Are you a parent? Have you ever made the mental calculation, “My kids want ToyX, but I can only afford knockoff ToyY, and they’re probably too young to tell the difference?” And to be fair, I’m sure that your two-year old was just as happy getting the $5.00 “Space Wars” R2-D2 knockoff that looked like a blue-and-silver buttplug.

Similarly, your child may not be able to tell the difference between a $1000 iPad and a $50 VTech “InnoTab 3.” Here’s some bad news, however: hackers definitely can.

VTech manufactures low-cost tablets designed for the children and educational market. Since its 2015, each of their crap products can be connected to the web, allowing children and parents to register on their website and download apps. According to security researcher Troy Hunt, this registration data has been comprehensively breached, exposing the names, addresses, emails, and phone number of about 4.8 million individuals.

Added to this cheerful fact, it looks like VTech’s security was beyond negligent — beyond comically incompetent, even. For starters, they stored passwords using an MD5 hash. This sounds powerful and hard-to-break, but in fact MD5 is extremely busted, cryptographically. Guarding your passwords using an MD5 hash is like guarding the crown jewels with a luggage lock. It’s just not adequate.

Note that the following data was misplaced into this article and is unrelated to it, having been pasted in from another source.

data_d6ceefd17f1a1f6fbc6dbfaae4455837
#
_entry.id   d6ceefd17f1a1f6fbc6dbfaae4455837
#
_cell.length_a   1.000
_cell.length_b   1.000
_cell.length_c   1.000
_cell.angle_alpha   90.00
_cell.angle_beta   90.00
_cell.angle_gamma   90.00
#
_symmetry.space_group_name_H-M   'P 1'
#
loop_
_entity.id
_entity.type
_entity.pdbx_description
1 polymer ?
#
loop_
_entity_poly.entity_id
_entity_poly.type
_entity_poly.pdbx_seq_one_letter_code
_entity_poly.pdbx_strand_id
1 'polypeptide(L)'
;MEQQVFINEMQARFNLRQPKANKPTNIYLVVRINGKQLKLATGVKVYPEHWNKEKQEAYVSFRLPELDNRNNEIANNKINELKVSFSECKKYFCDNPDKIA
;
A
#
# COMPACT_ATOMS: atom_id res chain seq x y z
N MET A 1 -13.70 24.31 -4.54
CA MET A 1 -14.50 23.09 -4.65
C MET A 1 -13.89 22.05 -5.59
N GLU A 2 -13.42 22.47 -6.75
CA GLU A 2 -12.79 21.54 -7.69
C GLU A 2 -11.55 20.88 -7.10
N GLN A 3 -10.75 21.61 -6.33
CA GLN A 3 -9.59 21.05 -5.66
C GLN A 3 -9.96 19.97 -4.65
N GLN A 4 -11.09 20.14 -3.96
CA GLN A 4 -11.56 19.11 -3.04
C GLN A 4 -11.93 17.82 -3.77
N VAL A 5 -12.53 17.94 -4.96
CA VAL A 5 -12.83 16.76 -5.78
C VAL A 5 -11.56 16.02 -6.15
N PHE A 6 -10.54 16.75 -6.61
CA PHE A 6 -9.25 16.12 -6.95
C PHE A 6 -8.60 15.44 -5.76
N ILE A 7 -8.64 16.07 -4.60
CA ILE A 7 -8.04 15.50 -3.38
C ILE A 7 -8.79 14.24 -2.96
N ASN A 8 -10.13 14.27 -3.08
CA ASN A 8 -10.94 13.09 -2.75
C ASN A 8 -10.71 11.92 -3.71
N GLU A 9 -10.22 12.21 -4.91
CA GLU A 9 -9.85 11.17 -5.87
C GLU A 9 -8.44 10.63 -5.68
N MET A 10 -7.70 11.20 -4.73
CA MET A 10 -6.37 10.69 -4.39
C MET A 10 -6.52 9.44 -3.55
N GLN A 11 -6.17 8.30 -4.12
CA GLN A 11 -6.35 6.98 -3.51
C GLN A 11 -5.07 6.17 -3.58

Here’s where it gets worse. VTech allows children to set up their own logins, which are associated with their parents’ accounts. What this means is that, looking at this leaked data, a hacker can pretty easily figure out a child’s name, who their mom or dad is, and when they were born.

Lastly, and tragically, the manufacturer still hasn’t fixed any of the flaws that exist over its various sites. Secure connections do not exist on any of its websites, meaning that it would be trivial to perform a man-in-the-middle attack and capture even more sensitive data. The site is also vulnerable to SQL injection, and most of its assets use an ancient version of Flash.

To conclude: If you happen to have an Innotab 3, or any other internet enabled VTech product, turn its connection off right now. Optionally, you may also stamp on it several times, burn it, and bury the ashes where no one can find them.

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